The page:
Jerome Lawrence & Robert Lee
“Bert, whenever you see something bright, shining, perfect-seeming – all gold with purple spots – look behind the paint! And if it’s a lie – show it up for what it really is!”
– Drummond in Inherit the Wind
“Almost if not all of our plays share the theme of the dignity of every individual mind, and that [is] mind’s life-long battle against limitation and censorship.” – Jerome Lawrence, in Studies in American Drama, 1945- Present
“Write with a spade…. And if nothing bugs you, I don’t think you should write.” – Robert E. Lee, Writer’s Digest interview, March 1986
Ohioans Jerome Lawrence and Robert E. Lee spent their combined half-century careers uncovering truths about life through their works for the stage. The result is that in the world of theater, the names Lawrence and Lee are as inseparable as Rogers and Hammerstein or Lerner and Lowe.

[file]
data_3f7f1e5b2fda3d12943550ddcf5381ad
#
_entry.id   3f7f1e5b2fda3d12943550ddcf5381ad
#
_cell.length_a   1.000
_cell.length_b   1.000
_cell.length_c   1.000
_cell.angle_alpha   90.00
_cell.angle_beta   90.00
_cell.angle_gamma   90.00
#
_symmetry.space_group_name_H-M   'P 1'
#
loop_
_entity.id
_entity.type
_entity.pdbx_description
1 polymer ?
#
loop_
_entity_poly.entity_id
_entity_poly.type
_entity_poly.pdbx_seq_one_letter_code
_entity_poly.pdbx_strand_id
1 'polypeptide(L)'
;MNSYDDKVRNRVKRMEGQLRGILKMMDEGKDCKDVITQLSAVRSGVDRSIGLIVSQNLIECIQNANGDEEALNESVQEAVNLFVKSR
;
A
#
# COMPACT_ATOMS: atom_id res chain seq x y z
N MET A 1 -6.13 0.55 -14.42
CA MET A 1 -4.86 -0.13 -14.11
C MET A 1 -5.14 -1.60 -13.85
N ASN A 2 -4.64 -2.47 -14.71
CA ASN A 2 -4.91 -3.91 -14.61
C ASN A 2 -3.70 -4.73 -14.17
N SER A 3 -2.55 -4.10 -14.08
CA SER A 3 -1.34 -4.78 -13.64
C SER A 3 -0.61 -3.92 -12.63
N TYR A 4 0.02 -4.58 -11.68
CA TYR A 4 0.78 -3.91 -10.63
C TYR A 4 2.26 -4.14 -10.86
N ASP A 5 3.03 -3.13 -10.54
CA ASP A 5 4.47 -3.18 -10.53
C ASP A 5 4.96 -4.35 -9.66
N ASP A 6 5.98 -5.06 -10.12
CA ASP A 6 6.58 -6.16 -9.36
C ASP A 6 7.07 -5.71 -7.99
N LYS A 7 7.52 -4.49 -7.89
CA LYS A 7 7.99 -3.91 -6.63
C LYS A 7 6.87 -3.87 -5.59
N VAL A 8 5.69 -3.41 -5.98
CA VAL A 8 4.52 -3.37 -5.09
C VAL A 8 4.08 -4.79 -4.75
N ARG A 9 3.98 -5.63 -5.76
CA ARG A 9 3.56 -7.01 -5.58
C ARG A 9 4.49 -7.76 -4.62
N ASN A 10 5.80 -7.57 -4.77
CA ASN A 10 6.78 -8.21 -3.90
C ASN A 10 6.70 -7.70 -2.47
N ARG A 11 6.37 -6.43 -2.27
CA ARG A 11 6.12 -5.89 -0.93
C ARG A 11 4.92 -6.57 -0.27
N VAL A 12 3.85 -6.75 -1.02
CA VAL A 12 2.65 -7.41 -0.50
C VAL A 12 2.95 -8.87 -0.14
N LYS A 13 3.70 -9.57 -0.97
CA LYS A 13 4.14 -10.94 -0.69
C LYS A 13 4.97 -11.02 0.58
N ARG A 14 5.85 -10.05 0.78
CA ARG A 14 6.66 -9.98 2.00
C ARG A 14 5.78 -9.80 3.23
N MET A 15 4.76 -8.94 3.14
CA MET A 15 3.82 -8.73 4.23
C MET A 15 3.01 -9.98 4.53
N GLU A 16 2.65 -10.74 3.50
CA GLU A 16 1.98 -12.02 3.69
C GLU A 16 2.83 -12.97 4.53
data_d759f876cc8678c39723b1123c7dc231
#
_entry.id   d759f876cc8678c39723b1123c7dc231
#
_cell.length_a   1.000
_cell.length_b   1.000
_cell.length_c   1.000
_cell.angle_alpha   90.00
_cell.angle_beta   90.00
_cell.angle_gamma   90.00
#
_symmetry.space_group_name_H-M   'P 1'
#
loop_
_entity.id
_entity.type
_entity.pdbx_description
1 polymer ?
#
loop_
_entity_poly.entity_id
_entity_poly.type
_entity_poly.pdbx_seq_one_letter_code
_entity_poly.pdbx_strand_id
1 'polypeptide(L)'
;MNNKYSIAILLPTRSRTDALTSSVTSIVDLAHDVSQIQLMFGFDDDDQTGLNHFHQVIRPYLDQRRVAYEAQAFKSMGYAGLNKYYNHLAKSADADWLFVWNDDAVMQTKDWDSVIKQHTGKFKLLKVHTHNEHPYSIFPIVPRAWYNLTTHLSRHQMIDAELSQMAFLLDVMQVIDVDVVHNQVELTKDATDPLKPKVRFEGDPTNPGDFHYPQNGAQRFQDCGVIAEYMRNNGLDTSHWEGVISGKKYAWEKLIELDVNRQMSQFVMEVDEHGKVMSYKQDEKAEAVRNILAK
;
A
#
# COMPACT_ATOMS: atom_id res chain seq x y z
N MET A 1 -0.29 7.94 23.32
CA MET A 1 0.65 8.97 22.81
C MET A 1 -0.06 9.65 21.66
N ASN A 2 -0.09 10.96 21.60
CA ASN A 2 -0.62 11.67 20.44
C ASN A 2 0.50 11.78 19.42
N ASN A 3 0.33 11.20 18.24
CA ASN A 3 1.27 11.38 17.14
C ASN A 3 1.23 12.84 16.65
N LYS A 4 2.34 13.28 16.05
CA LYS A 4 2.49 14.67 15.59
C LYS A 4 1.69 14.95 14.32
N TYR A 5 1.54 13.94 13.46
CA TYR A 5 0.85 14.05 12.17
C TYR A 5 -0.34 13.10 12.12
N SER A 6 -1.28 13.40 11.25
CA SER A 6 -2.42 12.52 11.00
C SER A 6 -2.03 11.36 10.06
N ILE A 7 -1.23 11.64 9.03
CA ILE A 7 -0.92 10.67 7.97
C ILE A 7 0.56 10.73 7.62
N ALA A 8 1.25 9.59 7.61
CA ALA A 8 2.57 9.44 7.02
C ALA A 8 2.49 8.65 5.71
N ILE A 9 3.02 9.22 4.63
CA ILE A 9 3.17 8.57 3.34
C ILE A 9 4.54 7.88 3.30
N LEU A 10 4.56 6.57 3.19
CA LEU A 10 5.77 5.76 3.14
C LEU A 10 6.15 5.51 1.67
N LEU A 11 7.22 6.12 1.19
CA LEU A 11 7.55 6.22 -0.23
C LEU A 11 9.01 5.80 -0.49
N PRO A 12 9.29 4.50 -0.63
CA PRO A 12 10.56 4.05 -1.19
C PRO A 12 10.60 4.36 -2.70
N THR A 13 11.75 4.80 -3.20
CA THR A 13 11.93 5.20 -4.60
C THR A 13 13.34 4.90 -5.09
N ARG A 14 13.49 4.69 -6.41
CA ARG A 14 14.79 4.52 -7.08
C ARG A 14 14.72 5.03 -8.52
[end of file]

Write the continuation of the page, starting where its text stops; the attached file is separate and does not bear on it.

Lawrence and Lee are best known as the team that wrote Inherit the Wind, Auntie Mame and The Night Thoreau Spent in Jail. Together they wrote 39 shows for the stage, including 14 Broadway productions, over and above an award-studded body of work that includes radio drama, screenplays, television shows and books.
Though both Ohio natives, Lawrence and Lee never met in Ohio. The pair met in New York, when Lawrence was a writer for CBS radio and Lee was a writer at the Young and Rubicam Agency, a month after WWII’s Pearl Harbor attack. They entered the Army together in 1942 and were among the founding group of the Armed Forces Radio Service.